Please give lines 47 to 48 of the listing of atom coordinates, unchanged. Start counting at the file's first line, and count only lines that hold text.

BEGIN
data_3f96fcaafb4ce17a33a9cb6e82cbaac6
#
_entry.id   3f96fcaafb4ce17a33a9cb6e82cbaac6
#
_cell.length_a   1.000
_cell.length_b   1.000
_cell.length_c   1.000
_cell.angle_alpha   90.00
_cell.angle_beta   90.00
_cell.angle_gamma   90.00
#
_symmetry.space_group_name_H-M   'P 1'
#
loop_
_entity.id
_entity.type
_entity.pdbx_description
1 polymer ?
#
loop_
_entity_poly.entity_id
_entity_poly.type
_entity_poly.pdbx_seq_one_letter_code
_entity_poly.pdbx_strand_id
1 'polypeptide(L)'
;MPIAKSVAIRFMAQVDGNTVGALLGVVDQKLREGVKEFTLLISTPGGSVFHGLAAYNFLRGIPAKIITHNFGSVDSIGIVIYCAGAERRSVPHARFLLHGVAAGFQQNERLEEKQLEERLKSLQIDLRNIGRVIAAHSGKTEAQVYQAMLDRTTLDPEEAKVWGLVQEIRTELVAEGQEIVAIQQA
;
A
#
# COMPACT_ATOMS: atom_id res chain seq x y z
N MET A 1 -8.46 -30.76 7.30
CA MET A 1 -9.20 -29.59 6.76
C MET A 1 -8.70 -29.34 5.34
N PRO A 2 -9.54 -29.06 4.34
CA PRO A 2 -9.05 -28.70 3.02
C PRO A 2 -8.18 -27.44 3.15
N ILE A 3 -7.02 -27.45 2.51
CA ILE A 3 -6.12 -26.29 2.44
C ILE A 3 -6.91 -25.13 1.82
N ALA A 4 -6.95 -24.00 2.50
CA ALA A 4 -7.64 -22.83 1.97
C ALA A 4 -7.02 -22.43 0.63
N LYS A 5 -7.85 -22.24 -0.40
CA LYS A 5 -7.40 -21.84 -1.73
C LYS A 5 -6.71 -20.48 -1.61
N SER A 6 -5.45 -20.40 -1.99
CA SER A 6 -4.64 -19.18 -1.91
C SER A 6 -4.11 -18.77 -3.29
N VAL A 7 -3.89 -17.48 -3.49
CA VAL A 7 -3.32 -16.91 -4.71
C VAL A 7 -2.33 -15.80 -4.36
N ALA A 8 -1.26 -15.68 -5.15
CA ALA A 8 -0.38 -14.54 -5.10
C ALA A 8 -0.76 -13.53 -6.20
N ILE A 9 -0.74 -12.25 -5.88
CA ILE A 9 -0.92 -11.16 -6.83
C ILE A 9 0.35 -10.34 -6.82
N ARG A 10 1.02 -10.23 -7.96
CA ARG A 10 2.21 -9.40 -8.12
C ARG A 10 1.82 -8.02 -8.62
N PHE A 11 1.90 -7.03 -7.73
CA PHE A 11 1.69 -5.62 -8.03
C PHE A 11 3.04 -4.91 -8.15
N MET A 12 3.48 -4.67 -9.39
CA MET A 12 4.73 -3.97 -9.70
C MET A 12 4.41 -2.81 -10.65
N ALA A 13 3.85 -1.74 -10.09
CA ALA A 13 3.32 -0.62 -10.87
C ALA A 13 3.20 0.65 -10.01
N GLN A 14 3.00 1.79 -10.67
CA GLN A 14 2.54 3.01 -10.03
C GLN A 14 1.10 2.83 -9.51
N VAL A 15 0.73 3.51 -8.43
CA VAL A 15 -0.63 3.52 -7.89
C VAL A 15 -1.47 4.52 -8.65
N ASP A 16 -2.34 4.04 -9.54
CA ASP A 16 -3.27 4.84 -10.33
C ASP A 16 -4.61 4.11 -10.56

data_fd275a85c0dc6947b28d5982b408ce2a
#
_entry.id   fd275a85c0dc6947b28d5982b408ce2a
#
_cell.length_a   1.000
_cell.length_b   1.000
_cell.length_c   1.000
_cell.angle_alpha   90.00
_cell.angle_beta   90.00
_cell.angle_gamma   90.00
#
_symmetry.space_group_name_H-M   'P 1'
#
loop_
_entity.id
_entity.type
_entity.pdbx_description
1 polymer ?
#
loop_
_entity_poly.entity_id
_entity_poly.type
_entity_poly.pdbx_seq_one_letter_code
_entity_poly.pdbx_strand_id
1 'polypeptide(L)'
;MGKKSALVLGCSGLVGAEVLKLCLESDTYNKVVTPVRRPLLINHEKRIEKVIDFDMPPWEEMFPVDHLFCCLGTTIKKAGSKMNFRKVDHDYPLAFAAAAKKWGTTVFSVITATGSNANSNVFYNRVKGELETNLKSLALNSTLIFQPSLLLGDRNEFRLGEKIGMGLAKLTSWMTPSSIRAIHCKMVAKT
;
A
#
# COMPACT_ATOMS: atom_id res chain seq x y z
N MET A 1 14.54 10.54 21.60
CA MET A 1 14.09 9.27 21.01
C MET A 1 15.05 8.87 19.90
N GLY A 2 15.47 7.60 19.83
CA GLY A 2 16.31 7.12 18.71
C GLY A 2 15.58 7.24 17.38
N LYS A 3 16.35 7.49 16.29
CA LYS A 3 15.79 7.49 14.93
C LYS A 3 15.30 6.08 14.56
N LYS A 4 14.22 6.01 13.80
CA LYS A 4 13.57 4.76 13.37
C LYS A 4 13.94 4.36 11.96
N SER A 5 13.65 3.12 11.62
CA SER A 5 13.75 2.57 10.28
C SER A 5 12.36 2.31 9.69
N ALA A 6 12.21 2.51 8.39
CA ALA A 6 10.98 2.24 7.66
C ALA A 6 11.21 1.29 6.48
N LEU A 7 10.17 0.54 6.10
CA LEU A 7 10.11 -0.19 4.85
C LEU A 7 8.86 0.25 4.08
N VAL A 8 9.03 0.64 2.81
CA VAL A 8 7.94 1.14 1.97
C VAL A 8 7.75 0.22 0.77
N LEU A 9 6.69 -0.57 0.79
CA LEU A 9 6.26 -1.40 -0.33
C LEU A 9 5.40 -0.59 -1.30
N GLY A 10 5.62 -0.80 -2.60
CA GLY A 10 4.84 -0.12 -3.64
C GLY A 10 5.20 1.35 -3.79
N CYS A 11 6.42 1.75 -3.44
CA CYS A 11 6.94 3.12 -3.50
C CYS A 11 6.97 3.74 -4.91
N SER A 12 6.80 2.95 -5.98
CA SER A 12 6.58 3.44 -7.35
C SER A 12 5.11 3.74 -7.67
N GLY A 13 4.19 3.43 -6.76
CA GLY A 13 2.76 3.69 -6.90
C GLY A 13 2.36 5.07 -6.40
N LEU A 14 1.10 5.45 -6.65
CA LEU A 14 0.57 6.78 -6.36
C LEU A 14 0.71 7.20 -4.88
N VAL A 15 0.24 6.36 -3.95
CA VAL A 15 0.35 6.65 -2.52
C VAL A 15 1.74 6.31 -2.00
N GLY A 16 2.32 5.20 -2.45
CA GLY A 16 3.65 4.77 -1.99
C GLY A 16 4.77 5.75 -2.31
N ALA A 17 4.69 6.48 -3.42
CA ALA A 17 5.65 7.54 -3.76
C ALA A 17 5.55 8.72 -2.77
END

CA SER A 6 -4.64 -19.18 -1.91
C SER A 6 -4.11 -18.77 -3.29